MEEKER I After years of developing the Milk Creek Battlefield Park, which marks the graves of Army soldiers and Native American warriors who were in battle on this site 136 years ago this month, Rio Blanco County Historical Society is hosting a dedication to commemorate the site improvements and this historic event. A gazebo to hold ceremonies and heritage events has been built on the property and will be utilized on this occasion.
The dedication will be held Saturday, Sept. 26 at 3 p.m. at the Milk Creek Battlefield Park on RBC Road 15, approximately 17 miles northeast of Meeker.
For the past quarter of a century The Rio Blanco Historical Society has been developing the Milk Creek Battlefield Park. The purpose of this effort is to commemorate the site of one of the last battles of the American Indian Wars. The United States Calvary crossed the boundary of the Ute Reservation with what could only be interpreted as hostile intent. The Utes, as a last resort, resisted the invasion of the military and held the troops in this location for five days with minimal loss of life.
As a result of these actions the Utes lost 16.5 million acres of their beloved Colorado lands and were banished to eastern Utah and a small reservation in southwestern Colorado. For the Utes this was a tragic loss of their way of life. It was also the fulfillment of the U.S. Government’s policy of Manifest Destiny.
The dedication of the Milk Creek Battlefield Park is not intended to justify or glorify the Manifest Destiny of the white Europeans who came here after the battle in 1879. According to Joe Sullivan, who has led the development of the park, “The purpose is to establish an honored place where people of all races can meet in peace, learn from each other and resolve differences. Before we can act we need to understand and believe that understanding will inform the decisions we make for a better future for us all. This is the best lesson we can learn from our shared history. There is honor in truth.”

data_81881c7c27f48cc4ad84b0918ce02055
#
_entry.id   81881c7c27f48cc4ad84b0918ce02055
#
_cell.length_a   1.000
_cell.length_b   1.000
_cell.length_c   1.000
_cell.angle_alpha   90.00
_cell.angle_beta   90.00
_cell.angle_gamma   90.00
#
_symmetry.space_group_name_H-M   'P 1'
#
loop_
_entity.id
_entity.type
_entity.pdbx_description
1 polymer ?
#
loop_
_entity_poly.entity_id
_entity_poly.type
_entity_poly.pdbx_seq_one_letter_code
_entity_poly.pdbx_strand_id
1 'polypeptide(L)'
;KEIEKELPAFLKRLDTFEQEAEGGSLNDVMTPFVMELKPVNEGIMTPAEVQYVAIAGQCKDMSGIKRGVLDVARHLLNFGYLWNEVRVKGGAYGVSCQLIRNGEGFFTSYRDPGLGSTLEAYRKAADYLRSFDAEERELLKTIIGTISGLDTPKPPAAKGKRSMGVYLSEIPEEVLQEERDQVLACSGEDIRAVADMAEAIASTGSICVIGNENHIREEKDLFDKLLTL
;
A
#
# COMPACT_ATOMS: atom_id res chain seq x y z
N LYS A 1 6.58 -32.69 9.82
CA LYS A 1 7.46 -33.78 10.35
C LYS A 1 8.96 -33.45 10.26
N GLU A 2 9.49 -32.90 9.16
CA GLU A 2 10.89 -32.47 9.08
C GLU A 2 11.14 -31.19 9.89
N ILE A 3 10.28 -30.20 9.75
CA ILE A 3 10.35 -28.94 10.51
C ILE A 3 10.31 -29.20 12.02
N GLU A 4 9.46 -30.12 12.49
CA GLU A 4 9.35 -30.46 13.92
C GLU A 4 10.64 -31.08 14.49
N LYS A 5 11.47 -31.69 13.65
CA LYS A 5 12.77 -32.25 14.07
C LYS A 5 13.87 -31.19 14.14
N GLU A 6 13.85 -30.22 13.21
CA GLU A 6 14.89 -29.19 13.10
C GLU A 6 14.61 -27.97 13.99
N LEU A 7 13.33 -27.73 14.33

To this end the Utes have been invited to share their story at the dedication. Their story is, according to Peter Decker, “A testimony to their superb survival strategies, astonishing staying power, and immense courage of the tribe.”
Scholars have extensively researched and written about the events before, during and after the Battle at Milk Creek. Peter Decker, Bob Silbernagel, and Mark Miller are three who will speak at the dedication. Through their eyes we will see the unfolding of the cause and consequences of this time and place in history.
The past is only a part of the dedication. There has been and continues to be a huge investment on the part of individuals and groups to the Milk Creek Battlefield Park. These contributors have generously given over $100,000 and hundreds of hours to this place. Their work is not finished. Ellene Meece, president of the Rio Blanco County Historical Society, will speak to the importance of community in building this tangible symbol of unity where there was once divisiveness. And the chairman of the Rio Blanco County Commissioners, Jeff Eskelson, will speak about how the Milk Creek Battlefield Park strengthens community within Rio Blanco County.
Joe Sullivan, chair of the Milk Creek Battlefield Park committee, has been the champion and primary participant in maintaining this park for many years. After recently celebrating his 96th birthday, this occasion is very meaningful to him. A tribute to Joe on Colorado Public Radio this summer shared the story. A link to this story, titled “Staying Vital As Time Marches On,” can be found online at www.rioblancocounty.org/ milk-creek-battlefield-park-dedication/.